Good luck with that bet. My guess is the speculative froth is over and reality is setting in there is nothing backing bitcoin other than a collective delusion that is soon facing reality.

        • johneger

          Busted!(I’m so new at shilling that i had no idea i can check others post with disqus).

          I guess i can admit there is nothing wrong with your point of view. What I can say is that irrationality can be measured and as long as it doesn’t get past a certain point it will not be a problem. Even precious metals can’t function without a certain dose of commonly accepted delusion. Every monetary transaction is based on a house of cards that won’t crumble as it accomplishes a basic needed function.

          For me the Bitcoin protocol somehow is vaguely similar although on a much smaller scale and you could say that the world can work even if it btc disappears tomorrow.

          It’s a bet on its potential in stepping up the game in terms of efficiency and it’s unchangeable rules.

          • Smaulgld

            Now you are talking! “Even precious metals can’t function without a certain dose of commonly accepted delusion. Every monetary transaction is based on a house of cards that won’t crumble as it accomplishes a basic needed function.”
            That is the point.
            There are three types of potential currencies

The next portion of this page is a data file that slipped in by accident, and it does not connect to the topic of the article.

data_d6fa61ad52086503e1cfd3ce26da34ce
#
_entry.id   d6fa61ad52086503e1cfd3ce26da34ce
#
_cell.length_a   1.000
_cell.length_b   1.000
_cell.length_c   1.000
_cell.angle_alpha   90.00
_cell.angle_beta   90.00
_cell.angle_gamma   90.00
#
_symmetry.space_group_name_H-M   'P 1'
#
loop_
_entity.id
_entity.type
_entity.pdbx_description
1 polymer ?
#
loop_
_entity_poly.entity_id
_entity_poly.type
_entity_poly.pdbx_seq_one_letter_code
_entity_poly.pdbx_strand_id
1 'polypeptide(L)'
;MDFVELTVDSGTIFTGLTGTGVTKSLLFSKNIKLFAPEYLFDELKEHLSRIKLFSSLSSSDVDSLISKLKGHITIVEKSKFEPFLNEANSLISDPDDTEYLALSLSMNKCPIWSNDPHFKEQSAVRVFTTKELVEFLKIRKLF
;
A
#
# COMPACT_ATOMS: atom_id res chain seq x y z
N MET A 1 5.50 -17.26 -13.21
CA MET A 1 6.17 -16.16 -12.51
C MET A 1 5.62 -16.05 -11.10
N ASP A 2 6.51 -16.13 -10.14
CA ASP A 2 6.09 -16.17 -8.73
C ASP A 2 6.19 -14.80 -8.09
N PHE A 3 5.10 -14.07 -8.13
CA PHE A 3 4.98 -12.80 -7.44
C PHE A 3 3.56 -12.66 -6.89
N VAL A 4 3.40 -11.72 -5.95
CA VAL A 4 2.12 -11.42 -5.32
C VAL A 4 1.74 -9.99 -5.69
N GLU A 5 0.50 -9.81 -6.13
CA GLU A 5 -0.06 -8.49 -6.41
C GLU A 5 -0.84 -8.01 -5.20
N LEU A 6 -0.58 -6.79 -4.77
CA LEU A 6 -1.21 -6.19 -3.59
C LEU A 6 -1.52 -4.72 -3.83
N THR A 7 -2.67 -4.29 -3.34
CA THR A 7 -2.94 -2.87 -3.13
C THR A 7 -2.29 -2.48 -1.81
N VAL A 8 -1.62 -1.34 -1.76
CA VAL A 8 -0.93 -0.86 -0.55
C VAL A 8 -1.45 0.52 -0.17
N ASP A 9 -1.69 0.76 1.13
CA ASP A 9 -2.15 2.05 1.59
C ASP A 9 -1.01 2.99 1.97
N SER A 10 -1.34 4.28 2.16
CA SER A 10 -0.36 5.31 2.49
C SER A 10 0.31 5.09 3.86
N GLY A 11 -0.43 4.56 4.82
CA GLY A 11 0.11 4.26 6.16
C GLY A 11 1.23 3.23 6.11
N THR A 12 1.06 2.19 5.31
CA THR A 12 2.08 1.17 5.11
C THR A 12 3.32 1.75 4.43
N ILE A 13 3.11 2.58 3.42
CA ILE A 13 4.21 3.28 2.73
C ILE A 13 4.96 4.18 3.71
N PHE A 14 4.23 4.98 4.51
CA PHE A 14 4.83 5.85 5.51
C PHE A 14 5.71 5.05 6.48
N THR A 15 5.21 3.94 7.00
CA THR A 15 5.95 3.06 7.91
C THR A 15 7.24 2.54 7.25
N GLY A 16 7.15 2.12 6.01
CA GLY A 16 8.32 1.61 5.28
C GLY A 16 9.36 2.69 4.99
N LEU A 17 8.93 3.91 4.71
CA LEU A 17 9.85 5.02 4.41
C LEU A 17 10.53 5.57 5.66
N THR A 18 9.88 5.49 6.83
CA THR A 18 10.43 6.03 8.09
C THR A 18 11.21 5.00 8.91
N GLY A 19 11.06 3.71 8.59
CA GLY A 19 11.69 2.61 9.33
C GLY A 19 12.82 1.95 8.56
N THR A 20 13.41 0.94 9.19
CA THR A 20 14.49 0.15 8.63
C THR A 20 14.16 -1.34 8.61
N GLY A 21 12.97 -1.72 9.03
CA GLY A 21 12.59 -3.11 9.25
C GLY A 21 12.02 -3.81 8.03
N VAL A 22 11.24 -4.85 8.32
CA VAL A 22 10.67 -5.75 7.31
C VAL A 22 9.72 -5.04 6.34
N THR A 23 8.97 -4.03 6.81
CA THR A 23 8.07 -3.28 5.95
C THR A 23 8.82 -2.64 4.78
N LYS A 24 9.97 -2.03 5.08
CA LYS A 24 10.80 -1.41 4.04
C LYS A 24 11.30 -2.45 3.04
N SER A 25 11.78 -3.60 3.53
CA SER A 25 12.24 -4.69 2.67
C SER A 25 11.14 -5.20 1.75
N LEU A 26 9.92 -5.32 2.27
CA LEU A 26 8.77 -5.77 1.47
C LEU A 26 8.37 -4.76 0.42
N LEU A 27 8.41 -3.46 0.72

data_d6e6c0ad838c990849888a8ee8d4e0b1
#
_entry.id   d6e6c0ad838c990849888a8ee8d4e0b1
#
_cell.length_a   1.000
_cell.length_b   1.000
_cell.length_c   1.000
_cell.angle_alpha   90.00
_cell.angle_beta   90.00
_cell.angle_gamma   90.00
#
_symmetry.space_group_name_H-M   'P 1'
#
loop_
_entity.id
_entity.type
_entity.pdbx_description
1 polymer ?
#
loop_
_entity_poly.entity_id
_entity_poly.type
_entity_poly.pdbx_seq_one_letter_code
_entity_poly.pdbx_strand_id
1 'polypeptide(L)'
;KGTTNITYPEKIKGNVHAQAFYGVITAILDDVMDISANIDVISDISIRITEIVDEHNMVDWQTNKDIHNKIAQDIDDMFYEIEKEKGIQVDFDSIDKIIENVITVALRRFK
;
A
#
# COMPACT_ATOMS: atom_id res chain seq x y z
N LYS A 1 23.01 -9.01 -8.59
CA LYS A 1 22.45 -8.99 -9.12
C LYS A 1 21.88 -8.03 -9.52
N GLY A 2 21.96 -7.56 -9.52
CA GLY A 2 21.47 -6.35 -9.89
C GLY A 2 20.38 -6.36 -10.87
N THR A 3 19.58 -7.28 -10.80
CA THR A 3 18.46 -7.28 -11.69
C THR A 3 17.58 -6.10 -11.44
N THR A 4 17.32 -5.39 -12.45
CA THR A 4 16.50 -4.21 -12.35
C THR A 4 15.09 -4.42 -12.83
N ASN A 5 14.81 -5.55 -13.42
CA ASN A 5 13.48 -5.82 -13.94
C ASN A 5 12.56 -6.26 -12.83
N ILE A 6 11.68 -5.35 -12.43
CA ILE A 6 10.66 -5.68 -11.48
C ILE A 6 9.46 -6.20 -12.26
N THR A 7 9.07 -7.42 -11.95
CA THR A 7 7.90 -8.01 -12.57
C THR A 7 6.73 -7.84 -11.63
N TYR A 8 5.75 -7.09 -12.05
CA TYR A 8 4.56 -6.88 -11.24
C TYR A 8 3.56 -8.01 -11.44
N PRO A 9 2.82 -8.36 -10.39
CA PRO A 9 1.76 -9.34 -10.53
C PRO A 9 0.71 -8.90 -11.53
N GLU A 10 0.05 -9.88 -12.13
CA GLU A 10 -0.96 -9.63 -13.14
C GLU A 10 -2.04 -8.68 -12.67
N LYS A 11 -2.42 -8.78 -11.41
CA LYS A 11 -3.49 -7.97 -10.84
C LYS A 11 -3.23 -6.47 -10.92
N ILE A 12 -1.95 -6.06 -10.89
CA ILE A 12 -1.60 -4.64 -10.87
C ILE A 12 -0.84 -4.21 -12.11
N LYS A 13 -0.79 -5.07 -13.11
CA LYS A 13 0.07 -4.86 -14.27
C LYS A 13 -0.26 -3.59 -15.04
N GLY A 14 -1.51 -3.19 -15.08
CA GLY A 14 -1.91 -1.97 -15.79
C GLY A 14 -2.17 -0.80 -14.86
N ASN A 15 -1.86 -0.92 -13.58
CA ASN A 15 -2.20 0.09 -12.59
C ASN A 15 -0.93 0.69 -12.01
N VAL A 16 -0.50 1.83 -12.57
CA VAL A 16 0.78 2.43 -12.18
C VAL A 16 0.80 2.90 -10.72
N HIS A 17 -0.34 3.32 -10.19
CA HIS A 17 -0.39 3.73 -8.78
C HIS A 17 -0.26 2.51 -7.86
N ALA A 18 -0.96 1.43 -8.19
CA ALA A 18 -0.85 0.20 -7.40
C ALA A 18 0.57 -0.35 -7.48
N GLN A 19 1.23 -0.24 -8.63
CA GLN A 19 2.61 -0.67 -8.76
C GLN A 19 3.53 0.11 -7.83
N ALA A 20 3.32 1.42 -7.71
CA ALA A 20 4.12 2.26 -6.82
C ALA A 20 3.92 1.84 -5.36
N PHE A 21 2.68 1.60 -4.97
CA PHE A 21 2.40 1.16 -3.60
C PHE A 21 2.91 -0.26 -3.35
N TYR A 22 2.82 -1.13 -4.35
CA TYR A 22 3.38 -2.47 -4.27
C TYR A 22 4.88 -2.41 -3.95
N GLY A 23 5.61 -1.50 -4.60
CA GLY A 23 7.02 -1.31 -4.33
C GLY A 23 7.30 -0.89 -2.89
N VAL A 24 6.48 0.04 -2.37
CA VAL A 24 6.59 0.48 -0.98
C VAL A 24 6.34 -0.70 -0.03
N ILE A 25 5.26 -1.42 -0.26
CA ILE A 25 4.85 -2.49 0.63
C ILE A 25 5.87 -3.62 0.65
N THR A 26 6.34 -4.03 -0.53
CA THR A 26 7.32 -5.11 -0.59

Fiat- issued by government, if unbacked as strong only as the nation that issues it and its willingness to back it by maintaining its social stability and its finances and the perception that it is good. We can’t under estimate this-the dollar has been unbacked since 1971 and it has through petro dollar arrangements, industrial production, military might and recently Fed abuse maintained value. It is widely held.
            Private money -Commodity based- certificates or physical or digital issued representing a share in the commodity (gold, oil, silver etc) This is as good as the trustworthiness of the issuer and the ability of the state or the free market to enforce contracts. Its also as good as the belief in the underlying commodity. Gold has the highest percentage of delusion if you will as it is worth something for industry and jewelry but the large portion of its value it for “store of wealth” and money. Silver and oil are useful in themselves. All of oil’s value is in its use value and about half of silver is in its industrial use value (solar, electronics).
            OR the commodities themselves like gold and silver coins can be used as currency.

            Invented money with no issuer-like bitcoin, based on nothing but the collective belief that there is value in a blockchain and a bunch of numbers. Unlike fiat, Bitcoin has no power behind it to force use (philosophically less attractive but more effective) and it can be abandoned at a moments notice. Then bitcoin has and is absolutely nothing.

            The same can happed to fiat if the sovereign goes bankrupt or gets taken over.

            Private money can lose its value if the issuer is untrustworthy or goes out of business, but there is some protection if the issuer is in a jurisdiction that protects segregated accounts.

            Also the consumer can hold many currencies from private issuers to hedge his bets against losing everything if one issuer goes bust.

            Gold and silver will always hold their value irrespective of what may happen to fiat, issuers and bitcoin. Of course you can have them stolen then you have nothing. But vaulting services and insurance take some of the risk out of this so they should maintain some value in the event of a disaster.